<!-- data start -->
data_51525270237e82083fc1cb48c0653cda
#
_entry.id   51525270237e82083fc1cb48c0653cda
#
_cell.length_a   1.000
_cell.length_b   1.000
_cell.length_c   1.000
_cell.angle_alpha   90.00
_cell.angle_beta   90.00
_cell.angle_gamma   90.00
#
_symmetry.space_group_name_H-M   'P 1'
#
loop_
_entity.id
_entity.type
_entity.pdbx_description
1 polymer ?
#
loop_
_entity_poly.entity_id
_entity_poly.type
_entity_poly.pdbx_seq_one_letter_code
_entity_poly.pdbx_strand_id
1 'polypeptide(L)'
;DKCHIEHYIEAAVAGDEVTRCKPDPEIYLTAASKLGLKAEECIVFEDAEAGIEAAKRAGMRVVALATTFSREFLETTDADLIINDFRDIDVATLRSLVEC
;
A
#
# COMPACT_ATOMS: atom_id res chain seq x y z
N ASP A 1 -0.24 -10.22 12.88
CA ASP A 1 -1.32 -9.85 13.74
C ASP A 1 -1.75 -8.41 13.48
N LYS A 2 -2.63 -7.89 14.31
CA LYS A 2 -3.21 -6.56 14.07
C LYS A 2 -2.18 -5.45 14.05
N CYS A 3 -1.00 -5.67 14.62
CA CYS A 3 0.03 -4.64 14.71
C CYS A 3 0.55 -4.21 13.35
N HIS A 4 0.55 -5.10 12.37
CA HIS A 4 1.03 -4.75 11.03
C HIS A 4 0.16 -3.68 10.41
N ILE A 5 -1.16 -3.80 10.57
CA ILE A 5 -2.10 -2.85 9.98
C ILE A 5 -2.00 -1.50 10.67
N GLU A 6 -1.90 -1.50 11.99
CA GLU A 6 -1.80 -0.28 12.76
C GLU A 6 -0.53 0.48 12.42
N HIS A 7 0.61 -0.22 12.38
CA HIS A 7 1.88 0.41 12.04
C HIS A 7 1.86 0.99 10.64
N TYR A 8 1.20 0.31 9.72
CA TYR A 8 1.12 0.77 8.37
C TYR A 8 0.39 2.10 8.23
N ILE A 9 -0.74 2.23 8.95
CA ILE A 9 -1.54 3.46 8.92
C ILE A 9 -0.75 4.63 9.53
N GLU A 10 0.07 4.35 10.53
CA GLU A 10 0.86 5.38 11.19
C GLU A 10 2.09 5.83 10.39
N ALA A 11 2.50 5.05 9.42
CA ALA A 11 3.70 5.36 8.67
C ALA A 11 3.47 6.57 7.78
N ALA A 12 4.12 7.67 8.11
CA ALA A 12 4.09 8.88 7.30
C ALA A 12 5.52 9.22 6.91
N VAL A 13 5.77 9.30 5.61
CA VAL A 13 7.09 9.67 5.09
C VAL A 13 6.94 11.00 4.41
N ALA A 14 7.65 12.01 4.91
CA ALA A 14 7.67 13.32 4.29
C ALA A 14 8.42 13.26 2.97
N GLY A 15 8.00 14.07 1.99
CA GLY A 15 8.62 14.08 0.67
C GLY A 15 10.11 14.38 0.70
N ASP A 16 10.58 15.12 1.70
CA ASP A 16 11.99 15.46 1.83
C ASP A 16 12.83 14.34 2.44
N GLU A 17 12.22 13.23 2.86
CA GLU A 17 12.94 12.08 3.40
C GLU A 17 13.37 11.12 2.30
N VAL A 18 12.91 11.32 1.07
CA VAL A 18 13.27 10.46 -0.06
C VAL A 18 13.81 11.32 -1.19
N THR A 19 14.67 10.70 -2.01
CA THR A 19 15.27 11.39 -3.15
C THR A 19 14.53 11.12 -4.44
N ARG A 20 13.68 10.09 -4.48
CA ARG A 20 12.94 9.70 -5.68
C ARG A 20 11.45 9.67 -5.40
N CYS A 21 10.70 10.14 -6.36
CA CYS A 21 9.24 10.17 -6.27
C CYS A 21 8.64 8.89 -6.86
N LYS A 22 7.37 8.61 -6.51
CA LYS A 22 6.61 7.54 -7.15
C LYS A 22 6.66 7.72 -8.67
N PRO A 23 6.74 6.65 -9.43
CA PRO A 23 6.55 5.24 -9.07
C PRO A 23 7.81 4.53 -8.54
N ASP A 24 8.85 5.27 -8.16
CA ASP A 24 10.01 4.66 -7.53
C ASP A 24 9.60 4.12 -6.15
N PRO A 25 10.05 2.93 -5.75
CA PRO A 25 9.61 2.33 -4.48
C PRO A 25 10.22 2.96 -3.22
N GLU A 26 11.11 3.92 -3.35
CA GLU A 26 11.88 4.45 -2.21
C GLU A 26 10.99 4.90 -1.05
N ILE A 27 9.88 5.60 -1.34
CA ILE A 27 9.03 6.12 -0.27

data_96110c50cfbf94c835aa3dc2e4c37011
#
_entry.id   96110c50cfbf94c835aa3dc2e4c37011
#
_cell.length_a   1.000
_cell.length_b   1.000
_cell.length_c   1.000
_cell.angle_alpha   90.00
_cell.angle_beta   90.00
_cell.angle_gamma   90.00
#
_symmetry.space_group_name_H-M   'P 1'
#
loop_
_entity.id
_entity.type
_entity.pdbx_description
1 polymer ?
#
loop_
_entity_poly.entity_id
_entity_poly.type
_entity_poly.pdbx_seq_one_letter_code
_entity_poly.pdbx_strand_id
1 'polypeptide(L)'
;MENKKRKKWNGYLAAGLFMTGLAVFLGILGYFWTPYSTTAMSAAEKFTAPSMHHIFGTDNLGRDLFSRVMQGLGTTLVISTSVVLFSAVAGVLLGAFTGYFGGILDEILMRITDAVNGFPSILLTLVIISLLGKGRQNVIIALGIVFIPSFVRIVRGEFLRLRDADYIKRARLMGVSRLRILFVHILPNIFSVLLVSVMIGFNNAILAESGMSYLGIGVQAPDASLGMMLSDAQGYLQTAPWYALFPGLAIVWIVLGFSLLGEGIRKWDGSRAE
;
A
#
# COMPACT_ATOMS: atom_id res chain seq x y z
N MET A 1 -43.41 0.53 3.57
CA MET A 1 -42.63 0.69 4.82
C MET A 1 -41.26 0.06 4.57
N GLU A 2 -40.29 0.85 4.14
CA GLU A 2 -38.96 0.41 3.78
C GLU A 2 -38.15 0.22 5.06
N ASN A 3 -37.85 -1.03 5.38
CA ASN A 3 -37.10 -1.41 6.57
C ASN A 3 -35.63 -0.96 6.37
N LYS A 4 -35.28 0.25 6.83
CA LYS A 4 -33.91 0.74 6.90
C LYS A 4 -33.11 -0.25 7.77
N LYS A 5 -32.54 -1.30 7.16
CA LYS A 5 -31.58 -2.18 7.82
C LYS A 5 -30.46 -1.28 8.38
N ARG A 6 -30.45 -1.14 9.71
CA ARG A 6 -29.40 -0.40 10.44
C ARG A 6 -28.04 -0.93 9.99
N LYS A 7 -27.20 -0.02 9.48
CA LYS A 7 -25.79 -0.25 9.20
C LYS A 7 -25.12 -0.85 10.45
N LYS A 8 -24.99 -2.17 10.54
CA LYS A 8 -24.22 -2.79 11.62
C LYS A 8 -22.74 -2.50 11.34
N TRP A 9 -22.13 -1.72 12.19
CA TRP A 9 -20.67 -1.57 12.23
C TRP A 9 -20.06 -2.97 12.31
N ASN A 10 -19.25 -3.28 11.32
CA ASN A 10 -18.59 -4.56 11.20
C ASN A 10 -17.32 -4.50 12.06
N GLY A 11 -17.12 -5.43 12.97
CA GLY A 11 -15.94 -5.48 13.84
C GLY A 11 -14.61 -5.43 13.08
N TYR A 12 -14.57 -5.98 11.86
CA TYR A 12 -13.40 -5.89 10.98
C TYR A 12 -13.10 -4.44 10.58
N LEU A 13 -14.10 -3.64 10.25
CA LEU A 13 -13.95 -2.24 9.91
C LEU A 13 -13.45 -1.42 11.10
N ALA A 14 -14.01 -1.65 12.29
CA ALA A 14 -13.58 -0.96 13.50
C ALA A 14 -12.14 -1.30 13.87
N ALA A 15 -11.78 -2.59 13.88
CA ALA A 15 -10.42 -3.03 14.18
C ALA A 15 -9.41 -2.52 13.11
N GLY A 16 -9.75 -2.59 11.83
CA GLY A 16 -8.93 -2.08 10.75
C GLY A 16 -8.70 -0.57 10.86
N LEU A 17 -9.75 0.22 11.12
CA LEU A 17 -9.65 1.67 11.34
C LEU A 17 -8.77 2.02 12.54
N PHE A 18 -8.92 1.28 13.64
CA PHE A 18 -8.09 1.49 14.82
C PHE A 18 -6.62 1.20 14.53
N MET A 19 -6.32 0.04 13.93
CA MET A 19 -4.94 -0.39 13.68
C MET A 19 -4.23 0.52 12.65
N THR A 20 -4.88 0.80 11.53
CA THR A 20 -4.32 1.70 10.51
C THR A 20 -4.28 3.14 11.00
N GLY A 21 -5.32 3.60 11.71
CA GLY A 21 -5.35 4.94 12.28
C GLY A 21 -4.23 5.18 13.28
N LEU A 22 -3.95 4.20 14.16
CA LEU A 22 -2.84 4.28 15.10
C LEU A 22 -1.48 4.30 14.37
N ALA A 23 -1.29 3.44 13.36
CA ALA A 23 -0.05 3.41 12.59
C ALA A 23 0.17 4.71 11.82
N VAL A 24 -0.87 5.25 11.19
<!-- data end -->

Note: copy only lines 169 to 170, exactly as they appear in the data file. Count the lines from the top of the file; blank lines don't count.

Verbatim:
CA ASN A 10 -18.59 -4.56 11.20
C ASN A 10 -17.32 -4.50 12.06